In a recent case, Kahyaoglu v. Adams, the Appeals Court of Massachusetts held that if a party fails to request a hearing to establish the reliability of expert testimony, he or she waives to right to object on that issue, affirming Commonwealth v. Fritz. If you sustained personal injuries because of someone else’s negligent actions, it is important to retain a knowledgeable Massachusetts personal injury attorney to prevent expert testimony that should be precluded from being used as evidence against you.

Factual Background

Reportedly, the plaintiff alleged she suffered personal injuries due to the defendant’s negligence in exiting his vehicle. Following a trial, a jury found in favor of the defendant. The Plaintiff filed a motion for a new trial, which the trial court denied. Plaintiff filed a pro se appeal of both the jury verdict and the denial of her motion. On appeal, the court affirmed the trial court ruling.

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If you seek to pursue compensation for personal injuries caused by someone else’s negligence, it is essential to retain an attorney that can identify all parties that may be responsible for your harm and set forth all possible theories of liability, as the failure to do so can be fatal to your claim. The Supreme Court of Massachusetts recently held in Williams v. Steward Health Care System, that a hospital could not be held directly liable for harm caused by a psychiatric patient that was released by his treating physician. While the court noted that it was possible for the hospital to be liable under a theory of vicarious liability, plaintiff did not assert that cause of action. If you suffered injuries due to someone else’s negligence, you should consult with an experienced Massachusetts personal injury attorney to discuss the facts of your case and your options for recovering damages.

Factual Background   

Allegedly, in Williams, the assailant fatally stabbed his neighbor. The assailant had been a patient at the hospital under multiple court orders. The orders directed he was to be committed to the hospital due to mental illness until there was no longer a danger of serious harm due to his illness, for up to six months. The assailant was admitted for twenty-one days, after which the doctor treating the assailant purportedly determined he no longer posed a risk of harm due to his mental illness and discharged the assailant. Approximately three weeks after his release the assailant allegedly broke into his neighbor’s apartment and fatally wounded her.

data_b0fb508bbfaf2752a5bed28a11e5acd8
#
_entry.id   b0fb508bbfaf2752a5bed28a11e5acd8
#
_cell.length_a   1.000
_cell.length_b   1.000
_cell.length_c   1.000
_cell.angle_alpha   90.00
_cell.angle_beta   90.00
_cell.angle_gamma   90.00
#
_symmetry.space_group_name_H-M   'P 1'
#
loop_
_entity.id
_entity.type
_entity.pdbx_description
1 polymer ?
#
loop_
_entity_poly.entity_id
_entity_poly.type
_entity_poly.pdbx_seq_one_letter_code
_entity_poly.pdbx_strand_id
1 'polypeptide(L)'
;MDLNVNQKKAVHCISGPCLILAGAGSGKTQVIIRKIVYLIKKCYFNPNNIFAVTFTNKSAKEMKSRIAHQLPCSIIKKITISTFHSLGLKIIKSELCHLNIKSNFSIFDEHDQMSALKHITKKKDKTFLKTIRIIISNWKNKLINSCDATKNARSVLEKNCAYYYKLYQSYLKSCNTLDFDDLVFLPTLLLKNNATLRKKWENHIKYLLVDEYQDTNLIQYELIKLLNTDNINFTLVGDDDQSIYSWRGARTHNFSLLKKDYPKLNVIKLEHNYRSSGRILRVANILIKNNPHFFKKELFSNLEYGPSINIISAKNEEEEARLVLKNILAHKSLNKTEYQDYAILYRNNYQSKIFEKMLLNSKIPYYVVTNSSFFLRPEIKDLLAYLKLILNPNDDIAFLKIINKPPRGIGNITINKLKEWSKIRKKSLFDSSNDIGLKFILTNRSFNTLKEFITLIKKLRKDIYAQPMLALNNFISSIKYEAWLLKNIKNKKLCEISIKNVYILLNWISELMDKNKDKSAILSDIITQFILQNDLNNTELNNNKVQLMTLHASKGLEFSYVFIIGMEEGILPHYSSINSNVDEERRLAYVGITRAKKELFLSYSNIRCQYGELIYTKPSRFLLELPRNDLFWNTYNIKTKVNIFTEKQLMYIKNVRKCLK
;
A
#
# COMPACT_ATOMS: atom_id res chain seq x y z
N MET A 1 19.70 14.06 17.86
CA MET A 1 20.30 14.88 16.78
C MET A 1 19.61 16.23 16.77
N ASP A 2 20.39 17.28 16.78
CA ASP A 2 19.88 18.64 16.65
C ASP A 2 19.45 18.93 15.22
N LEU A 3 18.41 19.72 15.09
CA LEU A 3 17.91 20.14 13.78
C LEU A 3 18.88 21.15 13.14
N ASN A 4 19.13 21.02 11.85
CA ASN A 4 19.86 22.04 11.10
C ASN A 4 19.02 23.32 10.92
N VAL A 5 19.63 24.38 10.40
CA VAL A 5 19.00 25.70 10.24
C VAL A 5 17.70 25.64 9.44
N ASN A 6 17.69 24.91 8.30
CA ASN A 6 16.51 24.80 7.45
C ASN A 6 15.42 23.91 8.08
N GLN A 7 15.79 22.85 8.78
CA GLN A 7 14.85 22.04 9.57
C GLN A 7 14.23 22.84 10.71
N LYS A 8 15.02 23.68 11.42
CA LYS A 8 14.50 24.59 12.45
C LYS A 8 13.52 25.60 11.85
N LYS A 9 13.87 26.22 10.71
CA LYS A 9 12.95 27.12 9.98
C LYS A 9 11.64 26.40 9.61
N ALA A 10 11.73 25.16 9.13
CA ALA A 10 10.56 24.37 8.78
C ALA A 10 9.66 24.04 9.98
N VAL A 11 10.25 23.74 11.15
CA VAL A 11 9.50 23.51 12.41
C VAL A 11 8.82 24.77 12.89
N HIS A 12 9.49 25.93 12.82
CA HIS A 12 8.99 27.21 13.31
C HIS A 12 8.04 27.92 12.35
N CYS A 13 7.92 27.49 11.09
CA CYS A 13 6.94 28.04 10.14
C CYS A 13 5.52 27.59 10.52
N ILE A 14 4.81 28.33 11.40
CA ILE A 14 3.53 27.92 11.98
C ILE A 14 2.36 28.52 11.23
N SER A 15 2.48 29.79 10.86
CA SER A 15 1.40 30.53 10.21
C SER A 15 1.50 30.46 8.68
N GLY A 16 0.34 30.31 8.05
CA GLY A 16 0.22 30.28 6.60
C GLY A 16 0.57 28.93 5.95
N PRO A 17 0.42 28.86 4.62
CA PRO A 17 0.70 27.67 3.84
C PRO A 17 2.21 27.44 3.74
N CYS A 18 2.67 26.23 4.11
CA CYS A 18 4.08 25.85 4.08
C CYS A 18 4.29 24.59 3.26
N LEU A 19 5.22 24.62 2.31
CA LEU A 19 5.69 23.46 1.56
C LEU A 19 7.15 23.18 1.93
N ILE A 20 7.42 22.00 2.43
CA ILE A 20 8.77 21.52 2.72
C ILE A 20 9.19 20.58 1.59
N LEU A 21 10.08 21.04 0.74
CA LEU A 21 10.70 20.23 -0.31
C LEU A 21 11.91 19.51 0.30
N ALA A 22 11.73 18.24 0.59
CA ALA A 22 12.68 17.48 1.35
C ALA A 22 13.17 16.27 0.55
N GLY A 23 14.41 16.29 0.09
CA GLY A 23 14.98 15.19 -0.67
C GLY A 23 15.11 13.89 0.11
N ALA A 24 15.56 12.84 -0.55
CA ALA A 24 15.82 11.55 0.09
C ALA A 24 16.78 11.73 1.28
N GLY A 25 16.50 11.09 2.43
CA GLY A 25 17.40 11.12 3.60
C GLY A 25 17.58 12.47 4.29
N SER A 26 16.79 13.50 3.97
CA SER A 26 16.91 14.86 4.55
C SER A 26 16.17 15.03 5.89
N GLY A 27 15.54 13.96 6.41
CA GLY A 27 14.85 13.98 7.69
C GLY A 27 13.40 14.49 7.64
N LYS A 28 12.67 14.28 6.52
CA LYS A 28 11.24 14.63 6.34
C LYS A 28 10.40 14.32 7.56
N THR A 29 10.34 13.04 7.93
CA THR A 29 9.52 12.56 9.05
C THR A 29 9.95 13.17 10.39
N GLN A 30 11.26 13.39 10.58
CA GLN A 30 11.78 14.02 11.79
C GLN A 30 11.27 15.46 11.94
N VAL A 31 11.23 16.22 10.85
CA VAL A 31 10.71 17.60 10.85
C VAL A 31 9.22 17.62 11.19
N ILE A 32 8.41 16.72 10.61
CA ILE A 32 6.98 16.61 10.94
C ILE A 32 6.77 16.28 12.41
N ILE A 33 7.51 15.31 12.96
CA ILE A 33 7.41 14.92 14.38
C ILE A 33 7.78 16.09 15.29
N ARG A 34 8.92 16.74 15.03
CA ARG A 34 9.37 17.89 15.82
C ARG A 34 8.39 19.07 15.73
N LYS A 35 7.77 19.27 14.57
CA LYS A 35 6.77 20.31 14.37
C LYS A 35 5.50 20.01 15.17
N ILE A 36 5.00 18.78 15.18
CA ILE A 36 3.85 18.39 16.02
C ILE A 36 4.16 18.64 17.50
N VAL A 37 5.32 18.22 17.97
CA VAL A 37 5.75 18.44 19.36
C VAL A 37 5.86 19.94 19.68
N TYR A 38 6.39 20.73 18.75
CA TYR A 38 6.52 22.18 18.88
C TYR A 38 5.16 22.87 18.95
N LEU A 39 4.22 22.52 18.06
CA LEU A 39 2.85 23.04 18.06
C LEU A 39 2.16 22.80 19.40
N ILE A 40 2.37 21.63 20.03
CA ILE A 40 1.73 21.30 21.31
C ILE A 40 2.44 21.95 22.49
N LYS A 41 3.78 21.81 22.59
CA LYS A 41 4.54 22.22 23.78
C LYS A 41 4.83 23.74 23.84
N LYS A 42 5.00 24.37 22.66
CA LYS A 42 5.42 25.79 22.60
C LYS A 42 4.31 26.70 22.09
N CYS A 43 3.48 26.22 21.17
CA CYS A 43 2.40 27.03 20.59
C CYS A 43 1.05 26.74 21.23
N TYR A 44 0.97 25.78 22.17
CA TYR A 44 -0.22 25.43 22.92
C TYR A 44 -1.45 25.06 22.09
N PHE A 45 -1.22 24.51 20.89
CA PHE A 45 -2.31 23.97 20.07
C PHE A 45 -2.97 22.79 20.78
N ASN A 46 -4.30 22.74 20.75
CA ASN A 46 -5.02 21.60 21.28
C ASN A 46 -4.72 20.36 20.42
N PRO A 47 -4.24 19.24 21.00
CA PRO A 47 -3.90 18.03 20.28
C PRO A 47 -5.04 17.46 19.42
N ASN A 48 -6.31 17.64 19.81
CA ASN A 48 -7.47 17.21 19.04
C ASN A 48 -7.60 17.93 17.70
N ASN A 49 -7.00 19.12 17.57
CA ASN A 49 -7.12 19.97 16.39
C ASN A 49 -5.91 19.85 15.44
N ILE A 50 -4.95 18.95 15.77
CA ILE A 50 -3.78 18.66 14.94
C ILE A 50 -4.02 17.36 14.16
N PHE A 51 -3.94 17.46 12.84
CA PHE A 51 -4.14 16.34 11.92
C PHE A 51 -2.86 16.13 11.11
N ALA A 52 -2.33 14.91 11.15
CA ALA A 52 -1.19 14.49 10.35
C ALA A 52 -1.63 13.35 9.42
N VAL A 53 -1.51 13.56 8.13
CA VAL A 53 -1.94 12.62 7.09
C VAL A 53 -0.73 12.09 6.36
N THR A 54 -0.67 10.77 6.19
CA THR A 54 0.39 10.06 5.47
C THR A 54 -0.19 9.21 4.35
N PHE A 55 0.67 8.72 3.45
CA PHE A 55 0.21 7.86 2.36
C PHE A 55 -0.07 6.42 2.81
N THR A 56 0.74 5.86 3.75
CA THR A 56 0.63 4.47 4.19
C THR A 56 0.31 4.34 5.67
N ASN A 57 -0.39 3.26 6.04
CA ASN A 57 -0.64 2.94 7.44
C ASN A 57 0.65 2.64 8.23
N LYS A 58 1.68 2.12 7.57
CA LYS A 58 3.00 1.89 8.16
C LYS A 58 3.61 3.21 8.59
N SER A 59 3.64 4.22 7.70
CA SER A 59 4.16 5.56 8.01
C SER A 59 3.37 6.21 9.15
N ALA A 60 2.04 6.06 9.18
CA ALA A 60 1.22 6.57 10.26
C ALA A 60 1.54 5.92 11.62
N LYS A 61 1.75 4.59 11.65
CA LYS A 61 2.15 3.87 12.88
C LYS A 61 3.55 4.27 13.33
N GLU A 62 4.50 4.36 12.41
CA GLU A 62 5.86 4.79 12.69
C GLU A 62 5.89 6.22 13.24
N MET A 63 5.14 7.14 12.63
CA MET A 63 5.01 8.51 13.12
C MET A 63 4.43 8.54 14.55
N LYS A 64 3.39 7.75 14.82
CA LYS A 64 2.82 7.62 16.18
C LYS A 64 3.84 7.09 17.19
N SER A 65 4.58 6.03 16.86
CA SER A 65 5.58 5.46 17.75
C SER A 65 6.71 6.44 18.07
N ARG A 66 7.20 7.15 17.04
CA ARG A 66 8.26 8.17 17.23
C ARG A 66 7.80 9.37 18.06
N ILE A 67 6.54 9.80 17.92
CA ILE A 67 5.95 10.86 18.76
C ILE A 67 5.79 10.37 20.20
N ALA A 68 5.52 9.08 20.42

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In analyzing whether an employee suffered a work-related injury, it is common for an employer’s workers’ compensation insurer to require an employee to undergo a medical examination, after which the examining physician will issue a report. The physician report can make or break an employee’s case, depending on whether or not the physician finds the employee suffered a work-related injury.

In Reymundo Villar v. Advanced Auto Parts, the Industrial Accidents Reviewing Board recently held that the specific phrase that an injury did not arise out of employment is not necessary to support a finding that an injury is not work-related in a Massachusetts workers’ compensation claim. If you suffered a work-related injury, you should meet with a skilled Massachusetts workers’ compensation attorney to ensure your claim is evaluated properly.

Facts of the Case

Reportedly, the employee in Villar, injured his right shoulder and thumb while working for the employer. He was unable to work for a short period, after which he underwent physical therapy and returned to work light duty. He then felt pain in his left shoulder, after which he stopped working. The employee continued to undergo physical therapy for several years and ultimately underwent several surgeries on his right shoulder and thumb, with no improvement in his symptoms.